Proverbs 22: 6 reminds us, "Train a child in the way he should go, and when he is old he will not turn from it."

On Monday, Beth K. Vogt posted the MBT Ponderers are pondering a phase of discovery to see how we can meet our readers' needs. After all, our purpose is to touch our readers' hearts. Heidi Geis posted the following comment: "Personally, I've always sort of resisted change, but the older I get, the better I understand that change equals growth." Her words of wisdom stayed with me all week long, showing themselves in many ways. 

Change happens. And yes, it often comes with growing pains. We can resist change and grow stagnant, or we can embrace it and look forward to new opportunities and blessings.

Your turn: What changes are affecting your life right now? How do those changes make you feel? How are those changes helping you to grow?

Lisa Jordan

Wednesday, January 4, 2012

What will you do with the New Year?

It’s 2012, and change is in the air. Everyone is setting new goals and looking forward to making those goals happen. Expectations abound.

But what if last year’s goals resulted in dismal failure? As some of mine did. My goal was to get an agent, then an editor. I got rejections. So this year I was a little fearful about making new goals.

Until I thought about…the farmer.

Yes, the farmer. Think about it. Every spring, regardless of past failures, he plants a new crop, hope and anticipation mixing with the fresh turned dirt. He plants his seed in faith, and then he waits. He’s done all he physically can do. He can’t make the seed grow or control the amount of rain that falls. Those things are in God’s hands.

Like the farmer, we set our goals, do the preparation and look forward to seeing the harvest. But sometimes our goals don’t get the needed rain or they stagnate, and we perceive that as failure. So we quit trying. We become afraid to try new things.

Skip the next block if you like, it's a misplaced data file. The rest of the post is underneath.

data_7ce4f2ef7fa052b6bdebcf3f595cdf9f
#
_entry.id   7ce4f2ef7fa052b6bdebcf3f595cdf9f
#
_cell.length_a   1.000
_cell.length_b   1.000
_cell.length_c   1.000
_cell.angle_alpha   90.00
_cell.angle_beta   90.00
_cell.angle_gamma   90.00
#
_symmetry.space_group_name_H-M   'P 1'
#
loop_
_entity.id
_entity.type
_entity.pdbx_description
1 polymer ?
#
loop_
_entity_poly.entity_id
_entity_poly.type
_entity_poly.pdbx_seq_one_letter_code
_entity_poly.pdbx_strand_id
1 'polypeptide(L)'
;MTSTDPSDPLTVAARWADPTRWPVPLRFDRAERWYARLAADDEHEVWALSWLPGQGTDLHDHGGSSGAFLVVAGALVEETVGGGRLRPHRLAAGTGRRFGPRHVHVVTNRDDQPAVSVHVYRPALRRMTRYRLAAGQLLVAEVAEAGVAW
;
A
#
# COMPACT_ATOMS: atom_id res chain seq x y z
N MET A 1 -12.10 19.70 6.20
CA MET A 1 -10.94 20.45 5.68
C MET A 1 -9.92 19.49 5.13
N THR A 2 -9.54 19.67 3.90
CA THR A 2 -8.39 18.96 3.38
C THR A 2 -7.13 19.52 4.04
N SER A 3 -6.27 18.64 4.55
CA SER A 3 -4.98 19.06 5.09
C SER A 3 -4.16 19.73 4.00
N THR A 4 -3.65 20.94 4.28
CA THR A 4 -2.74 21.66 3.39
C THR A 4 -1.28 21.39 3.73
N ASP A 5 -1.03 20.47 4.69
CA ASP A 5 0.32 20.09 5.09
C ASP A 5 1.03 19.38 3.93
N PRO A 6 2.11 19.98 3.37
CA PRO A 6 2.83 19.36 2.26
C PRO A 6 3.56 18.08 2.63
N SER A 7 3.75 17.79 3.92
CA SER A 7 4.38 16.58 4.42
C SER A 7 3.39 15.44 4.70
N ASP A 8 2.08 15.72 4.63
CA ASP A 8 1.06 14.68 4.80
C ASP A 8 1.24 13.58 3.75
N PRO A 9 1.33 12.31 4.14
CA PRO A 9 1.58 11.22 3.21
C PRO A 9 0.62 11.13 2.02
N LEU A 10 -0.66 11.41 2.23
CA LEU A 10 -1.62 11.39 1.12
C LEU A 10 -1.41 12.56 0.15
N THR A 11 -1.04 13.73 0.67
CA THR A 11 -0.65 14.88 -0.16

What is fear keeping you from doing? Not writing because you fear you’re not good enough? Maybe you’ve written the story God laid on your heart, but you don’t send it out because you fear rejection, or you’ve been rejected. Or maybe there’s something new you want to try, but the fear of failing holds you back.

A few years ago, my eighty-something mother learned how to program a VCR. Last summer she wanted to learn how to use a computer but was afraid she couldn’t do it. I told her anyone who could program a VCR could learn how to Google. In a short period of time she was Googling and doing Face Book. She even has her own FB page. This past Christmas, she learned how to text.

So, if my ninety-year-old mother can risk failing, so can you. So can I. This week, my proposal goes out to a new agent and a new editor. Then I will wait. The harvest is in God’s hands.

Here at MBT Ponderers we’ve pondered and prayed about our new goals, and now we’re stepping out in faith as we implement a new look.

What new thing will you do this year?

“And whatever you do in word or deed, do all in the name of the Lord Jesus, giving thanks through Him to God the Father.” Colossians 3:17

Pat Trainum

I asked God to teach me patience and He gave me a book to write

Monday, January 2, 2012

2012: A Time for Change

In the midst of all the caroling and celebrating and worshiping and feasting and wrapping and unwrapping and even the occasional napping, the MBT Ponderers ... um, pondered during the last month of 2011.

In a flurry of emails and Facebook posts, we wrestled with the age-old question: Who are we? Why are we here?

The MBT Ponderers.

We're well aware we're not the only writers on the blogging block. We've been at this since July 2010. We've done some things well. And there are some things, quite frankly, we need to change. Improve. Mix up.

Let the change begin.

For the next month, things will look pretty much the same. But don't let that fool you. The MBT Ponderers are determined to refocus, reframe, rework this blog.


This year is not just about change for the MBT Ponderers. Nope.We could do that just by mixing up the font and the header photo.

While continuing to focus on Fiction, Faith and Friendship, the MBT Ponderers want to purposely focus on you -- our followers. Readers of fiction. And, yes, writers of fiction because writers read fiction too.

We'll be blogging about change for the rest of the month and looking forward to hearing your thoughts. Keep your eye on this blog come February.

Change is a-coming.

You tell us: Is there anything you'd like to see change here at the MBT Ponderers? What works for you? What doesn't? And if you'd like to share any changes you're making in 2012, we'd love to hear about those too.